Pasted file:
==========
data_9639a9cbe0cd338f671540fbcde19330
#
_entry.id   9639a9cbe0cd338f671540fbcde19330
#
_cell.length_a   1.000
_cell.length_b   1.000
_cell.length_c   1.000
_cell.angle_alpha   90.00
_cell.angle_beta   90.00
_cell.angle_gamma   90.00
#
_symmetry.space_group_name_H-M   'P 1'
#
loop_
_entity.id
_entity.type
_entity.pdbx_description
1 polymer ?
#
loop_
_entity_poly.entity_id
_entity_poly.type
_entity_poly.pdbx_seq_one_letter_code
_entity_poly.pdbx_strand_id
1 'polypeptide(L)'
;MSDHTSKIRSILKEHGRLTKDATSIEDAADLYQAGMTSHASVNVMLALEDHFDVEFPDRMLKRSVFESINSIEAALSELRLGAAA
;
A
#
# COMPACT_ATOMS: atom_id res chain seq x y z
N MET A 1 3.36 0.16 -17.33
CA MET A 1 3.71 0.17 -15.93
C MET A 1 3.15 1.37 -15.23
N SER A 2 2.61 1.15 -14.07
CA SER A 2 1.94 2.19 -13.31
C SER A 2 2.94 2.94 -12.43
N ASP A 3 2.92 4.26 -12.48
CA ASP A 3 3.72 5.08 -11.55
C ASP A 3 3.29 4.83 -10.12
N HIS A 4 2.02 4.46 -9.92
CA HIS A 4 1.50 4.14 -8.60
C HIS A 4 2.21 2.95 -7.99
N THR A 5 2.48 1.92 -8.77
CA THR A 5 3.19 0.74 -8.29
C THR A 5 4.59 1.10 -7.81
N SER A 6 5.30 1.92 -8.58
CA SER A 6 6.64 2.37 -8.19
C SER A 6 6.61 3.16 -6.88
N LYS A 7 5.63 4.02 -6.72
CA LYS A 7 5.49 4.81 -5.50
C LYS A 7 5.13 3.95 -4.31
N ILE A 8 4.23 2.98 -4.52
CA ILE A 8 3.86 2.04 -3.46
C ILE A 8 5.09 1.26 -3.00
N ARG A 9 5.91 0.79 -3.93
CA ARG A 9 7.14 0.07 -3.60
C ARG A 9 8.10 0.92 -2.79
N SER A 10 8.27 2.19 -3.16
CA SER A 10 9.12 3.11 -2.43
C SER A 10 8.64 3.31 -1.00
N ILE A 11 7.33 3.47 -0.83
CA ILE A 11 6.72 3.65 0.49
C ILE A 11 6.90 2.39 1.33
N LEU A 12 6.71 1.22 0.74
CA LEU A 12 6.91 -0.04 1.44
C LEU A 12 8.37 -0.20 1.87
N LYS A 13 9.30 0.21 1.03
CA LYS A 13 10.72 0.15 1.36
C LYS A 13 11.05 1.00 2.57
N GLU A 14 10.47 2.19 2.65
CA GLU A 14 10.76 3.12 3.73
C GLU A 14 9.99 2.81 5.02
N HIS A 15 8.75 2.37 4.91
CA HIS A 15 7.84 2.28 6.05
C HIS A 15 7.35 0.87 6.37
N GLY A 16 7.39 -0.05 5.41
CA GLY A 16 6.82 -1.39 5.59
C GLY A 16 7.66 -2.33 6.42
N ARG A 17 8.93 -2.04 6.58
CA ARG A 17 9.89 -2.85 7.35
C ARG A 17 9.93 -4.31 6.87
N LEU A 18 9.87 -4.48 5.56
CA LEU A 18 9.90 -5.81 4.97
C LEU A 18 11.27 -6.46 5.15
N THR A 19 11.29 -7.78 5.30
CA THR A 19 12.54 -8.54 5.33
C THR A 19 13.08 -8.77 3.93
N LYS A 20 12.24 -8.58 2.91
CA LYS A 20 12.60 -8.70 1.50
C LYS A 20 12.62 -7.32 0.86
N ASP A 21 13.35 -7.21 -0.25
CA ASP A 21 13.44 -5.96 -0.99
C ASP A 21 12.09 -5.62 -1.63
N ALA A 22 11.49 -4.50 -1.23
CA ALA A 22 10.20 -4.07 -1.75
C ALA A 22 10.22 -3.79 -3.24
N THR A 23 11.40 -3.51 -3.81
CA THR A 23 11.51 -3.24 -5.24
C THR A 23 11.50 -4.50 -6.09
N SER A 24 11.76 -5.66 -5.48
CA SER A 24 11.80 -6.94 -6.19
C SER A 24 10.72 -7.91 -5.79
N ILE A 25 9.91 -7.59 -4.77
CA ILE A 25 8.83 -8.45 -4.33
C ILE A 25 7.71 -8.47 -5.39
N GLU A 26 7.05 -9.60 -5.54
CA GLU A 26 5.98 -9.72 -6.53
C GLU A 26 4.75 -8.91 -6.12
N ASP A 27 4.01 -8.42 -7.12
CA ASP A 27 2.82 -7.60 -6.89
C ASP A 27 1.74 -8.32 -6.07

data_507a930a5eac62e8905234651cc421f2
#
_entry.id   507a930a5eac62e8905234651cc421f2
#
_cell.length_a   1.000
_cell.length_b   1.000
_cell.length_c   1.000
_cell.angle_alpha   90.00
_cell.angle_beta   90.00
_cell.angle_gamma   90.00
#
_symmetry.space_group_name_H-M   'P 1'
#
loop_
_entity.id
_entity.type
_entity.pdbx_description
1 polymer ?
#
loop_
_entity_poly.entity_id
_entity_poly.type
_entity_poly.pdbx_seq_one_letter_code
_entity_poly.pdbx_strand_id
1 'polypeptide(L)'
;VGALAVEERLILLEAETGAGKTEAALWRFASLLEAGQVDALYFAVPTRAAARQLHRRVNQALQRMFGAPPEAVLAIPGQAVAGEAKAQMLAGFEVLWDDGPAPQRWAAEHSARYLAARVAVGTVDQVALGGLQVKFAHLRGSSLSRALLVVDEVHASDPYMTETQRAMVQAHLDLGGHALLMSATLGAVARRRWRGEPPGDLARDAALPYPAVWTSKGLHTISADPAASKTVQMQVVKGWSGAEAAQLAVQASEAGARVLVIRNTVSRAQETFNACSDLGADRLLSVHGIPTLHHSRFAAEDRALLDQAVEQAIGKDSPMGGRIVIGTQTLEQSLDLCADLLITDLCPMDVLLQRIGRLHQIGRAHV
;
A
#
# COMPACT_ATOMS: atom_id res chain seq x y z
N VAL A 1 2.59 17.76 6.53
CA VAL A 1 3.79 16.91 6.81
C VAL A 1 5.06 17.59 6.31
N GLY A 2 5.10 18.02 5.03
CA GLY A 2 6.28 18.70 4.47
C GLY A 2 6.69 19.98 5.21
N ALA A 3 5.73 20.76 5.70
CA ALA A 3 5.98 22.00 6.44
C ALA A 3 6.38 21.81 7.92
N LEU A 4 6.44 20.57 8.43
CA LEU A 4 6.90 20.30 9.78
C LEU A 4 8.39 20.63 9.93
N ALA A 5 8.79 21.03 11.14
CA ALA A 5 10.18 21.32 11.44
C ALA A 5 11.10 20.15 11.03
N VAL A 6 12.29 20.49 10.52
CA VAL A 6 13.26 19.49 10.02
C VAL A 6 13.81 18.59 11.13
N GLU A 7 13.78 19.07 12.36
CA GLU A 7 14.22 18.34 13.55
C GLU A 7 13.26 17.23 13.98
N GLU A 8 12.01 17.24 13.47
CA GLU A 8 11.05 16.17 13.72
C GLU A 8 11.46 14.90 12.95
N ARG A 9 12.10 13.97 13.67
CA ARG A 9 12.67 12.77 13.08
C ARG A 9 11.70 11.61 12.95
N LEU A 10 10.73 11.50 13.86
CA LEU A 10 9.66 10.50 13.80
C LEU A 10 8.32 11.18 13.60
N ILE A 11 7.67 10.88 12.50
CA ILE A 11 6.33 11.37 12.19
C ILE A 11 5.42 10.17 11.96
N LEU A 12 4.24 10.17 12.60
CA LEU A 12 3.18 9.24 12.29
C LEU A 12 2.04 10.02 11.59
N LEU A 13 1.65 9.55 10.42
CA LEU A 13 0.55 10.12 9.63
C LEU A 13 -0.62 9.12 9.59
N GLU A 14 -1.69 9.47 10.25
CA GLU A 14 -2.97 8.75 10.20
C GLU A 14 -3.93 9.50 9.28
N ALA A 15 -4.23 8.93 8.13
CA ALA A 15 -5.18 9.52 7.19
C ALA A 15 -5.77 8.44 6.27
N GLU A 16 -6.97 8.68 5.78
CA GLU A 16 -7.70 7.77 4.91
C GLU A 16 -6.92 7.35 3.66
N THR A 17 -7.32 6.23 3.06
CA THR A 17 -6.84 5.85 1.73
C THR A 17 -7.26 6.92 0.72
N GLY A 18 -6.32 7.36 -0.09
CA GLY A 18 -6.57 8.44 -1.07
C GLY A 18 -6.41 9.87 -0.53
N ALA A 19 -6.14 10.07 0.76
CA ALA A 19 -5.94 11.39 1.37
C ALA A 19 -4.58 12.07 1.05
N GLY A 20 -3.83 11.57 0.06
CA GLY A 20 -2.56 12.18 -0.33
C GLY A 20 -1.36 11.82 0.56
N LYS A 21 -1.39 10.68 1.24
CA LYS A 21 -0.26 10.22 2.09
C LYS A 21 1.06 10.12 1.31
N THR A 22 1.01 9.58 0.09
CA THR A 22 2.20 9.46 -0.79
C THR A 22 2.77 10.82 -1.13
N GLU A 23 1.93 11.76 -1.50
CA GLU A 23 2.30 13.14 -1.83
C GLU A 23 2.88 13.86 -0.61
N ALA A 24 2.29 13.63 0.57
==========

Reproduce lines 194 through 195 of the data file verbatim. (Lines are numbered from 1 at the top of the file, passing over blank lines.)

CA GLY A 18 -6.57 8.44 -1.07
C GLY A 18 -6.41 9.87 -0.53